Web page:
Helping Africa manufacture its own emergency and disaster relief supplies
Monday, August 6, 2012
In the current humanitarian emergencies in South Sudan, Somalia, Niger and Kenya, the strong likelihood is that tarpaulins – one of the most basic relief items – will have come from China.
Tarpaulin production is concentrated in Asia (80%), where India and China are the main manufacturers, and the US (18%). More than half of India’s output is used internally and the same goes for Pakistan, so China is a main source of tarpaulin for many of the world’s aid agencies.
Distant manufacturers mean long lead times for supplies to arrive and great expense – even if they are flown in from pre-positioned stocks in, say, Dubai or Europe. Providing supplies for humanitarian emergencies is a $15bn business.
Given that Africa has more than its fair share of emergencies, some wonder why more African firms are not manufacturing emergency supplies, from tarpaulins to blankets to mosquito nets. Not only would it make sense logistically, but it would also provide manufacturing capacity and jobs in Africa.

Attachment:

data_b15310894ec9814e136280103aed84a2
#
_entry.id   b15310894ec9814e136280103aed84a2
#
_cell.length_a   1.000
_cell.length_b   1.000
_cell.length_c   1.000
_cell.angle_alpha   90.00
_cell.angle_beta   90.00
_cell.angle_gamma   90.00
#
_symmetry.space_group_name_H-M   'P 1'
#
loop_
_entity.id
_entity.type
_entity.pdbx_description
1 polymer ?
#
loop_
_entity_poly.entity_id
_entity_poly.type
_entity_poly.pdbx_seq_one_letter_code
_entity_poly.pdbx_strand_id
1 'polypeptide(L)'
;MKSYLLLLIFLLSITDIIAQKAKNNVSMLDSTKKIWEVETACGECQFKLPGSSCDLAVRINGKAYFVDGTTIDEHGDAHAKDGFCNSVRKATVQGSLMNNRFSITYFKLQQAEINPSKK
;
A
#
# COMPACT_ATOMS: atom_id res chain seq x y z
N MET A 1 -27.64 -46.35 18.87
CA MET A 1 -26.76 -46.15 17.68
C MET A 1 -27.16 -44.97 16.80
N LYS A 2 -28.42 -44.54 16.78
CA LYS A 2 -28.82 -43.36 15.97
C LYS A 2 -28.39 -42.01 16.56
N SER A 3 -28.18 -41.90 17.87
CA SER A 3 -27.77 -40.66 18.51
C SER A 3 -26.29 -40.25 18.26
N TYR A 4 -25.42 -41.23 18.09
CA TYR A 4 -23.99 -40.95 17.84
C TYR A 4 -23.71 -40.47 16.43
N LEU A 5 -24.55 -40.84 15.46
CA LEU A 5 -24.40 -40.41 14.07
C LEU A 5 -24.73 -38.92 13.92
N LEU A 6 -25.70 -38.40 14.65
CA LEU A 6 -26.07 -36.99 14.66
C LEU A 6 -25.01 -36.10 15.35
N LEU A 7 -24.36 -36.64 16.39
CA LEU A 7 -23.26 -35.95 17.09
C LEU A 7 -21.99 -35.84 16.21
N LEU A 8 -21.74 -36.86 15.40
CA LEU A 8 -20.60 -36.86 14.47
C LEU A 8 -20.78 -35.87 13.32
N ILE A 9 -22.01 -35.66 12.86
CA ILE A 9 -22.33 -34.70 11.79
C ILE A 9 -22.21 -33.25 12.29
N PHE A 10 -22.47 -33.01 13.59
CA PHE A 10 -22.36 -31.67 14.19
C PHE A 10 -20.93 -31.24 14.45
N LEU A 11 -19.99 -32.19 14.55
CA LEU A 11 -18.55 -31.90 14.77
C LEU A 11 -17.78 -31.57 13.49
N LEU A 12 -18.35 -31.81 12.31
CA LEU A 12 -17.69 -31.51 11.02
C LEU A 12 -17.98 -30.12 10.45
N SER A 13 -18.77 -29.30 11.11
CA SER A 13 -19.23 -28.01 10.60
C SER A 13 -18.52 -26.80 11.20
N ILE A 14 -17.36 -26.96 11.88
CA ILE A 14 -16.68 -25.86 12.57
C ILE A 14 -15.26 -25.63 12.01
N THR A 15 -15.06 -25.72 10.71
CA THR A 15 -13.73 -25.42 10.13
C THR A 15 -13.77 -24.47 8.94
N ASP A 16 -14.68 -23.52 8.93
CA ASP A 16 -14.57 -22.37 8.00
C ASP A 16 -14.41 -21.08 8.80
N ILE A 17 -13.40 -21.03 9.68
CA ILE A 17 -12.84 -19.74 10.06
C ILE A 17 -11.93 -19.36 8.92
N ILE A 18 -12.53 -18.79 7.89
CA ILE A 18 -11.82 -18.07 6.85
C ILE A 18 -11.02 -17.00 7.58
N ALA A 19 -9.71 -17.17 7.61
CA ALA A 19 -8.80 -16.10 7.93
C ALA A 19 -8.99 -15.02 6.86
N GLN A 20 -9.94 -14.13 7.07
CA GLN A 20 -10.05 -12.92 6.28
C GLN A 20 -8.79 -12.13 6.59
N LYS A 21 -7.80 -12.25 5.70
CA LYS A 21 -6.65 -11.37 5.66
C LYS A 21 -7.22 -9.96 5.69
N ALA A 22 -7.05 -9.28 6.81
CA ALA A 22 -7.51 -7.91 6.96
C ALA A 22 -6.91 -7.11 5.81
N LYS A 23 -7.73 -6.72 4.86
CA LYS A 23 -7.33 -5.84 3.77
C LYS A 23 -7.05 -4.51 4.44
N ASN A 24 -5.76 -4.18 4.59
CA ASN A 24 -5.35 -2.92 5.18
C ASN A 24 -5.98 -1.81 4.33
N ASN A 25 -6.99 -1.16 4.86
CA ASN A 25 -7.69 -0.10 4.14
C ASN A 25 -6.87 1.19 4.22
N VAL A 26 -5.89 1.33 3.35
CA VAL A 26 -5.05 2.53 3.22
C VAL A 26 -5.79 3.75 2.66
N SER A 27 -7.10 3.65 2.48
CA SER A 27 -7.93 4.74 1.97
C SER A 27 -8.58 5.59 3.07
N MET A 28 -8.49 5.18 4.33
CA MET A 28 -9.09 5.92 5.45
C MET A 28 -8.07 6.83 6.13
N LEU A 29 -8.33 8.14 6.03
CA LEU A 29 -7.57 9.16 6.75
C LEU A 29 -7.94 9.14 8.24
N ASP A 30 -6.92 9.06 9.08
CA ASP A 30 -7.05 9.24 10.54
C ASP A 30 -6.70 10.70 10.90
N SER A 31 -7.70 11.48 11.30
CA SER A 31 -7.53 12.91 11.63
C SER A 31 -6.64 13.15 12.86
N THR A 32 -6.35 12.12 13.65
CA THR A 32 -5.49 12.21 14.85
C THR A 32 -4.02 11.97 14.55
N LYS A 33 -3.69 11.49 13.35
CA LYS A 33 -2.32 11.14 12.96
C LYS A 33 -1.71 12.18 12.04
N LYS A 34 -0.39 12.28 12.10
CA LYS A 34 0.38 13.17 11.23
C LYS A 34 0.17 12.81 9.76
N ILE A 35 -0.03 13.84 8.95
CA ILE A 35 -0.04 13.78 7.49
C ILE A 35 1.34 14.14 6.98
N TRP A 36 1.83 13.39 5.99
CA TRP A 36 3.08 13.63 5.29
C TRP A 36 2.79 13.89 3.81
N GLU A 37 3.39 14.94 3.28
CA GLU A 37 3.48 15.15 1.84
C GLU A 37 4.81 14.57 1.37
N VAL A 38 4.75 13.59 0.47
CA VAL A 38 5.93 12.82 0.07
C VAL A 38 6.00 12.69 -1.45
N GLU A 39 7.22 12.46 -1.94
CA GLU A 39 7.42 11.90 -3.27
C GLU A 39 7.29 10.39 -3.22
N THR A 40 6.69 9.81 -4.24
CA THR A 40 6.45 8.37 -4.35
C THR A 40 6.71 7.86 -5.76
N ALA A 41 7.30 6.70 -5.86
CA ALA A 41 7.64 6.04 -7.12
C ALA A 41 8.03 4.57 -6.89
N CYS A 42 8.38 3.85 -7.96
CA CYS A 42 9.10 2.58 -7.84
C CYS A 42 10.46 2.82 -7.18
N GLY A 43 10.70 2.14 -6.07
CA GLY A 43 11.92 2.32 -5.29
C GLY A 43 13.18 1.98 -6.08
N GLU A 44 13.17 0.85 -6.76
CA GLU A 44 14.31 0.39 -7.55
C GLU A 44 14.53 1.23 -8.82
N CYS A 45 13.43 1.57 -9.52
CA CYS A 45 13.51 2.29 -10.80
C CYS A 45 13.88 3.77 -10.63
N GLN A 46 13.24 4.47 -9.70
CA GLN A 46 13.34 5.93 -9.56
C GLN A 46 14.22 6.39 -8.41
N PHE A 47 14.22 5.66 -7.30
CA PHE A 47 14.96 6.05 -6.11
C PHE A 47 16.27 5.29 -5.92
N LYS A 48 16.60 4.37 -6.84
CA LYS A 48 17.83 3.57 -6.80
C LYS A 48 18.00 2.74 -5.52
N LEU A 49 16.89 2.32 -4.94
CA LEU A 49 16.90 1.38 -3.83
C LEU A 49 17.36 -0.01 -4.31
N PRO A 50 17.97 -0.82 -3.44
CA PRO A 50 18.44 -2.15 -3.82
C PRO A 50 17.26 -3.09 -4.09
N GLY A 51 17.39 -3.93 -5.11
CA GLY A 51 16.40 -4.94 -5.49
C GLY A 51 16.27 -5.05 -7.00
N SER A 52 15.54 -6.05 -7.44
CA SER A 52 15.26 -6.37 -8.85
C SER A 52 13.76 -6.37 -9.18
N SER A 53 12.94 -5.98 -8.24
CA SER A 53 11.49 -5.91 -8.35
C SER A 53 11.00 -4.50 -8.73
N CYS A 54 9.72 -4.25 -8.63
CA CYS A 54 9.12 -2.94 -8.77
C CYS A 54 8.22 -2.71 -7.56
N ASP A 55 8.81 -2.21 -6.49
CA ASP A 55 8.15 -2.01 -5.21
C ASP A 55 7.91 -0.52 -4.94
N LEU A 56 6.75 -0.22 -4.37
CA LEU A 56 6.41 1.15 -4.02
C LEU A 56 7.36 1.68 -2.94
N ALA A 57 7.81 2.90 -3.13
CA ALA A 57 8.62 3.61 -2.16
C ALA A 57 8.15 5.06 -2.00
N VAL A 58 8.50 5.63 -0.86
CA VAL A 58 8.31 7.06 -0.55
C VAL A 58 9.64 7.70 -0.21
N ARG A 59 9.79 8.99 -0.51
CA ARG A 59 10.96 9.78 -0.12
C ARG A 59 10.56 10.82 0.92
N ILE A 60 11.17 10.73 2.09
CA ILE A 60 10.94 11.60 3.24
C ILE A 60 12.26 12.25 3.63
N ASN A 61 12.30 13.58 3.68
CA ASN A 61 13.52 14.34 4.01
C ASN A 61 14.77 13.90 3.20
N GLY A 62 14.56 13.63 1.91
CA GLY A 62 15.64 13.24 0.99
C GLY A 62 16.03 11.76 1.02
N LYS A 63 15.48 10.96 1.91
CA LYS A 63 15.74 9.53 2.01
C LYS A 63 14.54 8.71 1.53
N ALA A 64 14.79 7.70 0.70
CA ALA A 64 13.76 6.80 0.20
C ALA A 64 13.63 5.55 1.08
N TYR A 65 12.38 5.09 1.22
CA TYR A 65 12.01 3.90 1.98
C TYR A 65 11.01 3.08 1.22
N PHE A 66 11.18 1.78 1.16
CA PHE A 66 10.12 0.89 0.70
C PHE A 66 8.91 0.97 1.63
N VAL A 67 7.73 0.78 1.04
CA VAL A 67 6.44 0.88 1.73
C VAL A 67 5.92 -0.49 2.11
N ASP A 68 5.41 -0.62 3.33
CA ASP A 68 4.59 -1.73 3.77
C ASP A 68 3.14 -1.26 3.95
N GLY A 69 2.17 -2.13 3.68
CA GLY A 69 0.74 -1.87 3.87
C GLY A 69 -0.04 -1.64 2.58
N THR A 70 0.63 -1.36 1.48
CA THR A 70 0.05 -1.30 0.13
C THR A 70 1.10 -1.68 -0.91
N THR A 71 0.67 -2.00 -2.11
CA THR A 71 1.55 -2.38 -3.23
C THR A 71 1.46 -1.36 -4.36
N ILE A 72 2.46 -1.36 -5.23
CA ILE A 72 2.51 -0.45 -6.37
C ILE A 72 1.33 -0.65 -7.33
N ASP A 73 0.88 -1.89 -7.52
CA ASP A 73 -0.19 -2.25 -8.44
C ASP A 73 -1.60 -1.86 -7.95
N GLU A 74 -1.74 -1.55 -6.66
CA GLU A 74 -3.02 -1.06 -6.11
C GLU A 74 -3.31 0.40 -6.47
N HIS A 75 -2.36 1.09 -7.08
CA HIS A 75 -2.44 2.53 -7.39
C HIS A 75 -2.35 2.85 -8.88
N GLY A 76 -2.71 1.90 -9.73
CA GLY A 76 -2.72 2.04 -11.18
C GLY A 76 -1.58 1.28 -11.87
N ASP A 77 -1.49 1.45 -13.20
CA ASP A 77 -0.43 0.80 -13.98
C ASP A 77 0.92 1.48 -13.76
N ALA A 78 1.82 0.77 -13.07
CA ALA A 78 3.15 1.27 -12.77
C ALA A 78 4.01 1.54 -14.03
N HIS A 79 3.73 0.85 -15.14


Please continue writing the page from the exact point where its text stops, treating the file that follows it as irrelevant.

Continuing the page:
This was precisely what motivated David Dickie to set up Advance Aid, in 2006, after a career in publishing and advertising. A big believer in trade not aid, Dickie thinks it absurd to fly large amounts of aid material around the world to areas where unemployment is the highest on the planet.